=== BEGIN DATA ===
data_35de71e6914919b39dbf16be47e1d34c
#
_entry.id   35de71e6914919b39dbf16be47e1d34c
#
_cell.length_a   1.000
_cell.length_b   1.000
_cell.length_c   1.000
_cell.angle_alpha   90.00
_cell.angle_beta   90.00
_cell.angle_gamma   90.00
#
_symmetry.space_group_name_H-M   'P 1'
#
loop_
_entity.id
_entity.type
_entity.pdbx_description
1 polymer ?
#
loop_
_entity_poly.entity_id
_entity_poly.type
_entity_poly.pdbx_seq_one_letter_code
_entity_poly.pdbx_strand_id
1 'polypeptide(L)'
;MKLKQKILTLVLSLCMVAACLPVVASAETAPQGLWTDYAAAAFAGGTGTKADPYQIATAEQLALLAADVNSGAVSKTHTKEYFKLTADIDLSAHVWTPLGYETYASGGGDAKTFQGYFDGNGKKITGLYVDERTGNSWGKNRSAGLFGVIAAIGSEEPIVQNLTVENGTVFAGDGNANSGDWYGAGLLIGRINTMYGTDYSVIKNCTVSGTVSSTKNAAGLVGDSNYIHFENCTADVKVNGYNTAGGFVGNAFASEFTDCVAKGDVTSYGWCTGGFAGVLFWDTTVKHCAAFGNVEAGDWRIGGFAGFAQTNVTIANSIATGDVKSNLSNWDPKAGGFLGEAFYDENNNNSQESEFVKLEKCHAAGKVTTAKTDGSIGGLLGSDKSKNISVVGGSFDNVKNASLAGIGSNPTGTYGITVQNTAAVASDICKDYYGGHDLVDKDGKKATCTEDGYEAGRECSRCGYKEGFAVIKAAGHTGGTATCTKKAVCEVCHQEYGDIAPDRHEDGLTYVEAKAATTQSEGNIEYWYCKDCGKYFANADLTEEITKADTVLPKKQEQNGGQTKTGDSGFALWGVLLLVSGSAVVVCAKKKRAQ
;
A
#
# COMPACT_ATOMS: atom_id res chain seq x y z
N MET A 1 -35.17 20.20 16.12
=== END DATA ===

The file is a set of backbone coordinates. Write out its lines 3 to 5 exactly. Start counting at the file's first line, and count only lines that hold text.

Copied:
_entry.id   35de71e6914919b39dbf16be47e1d34c
#
_cell.length_a   1.000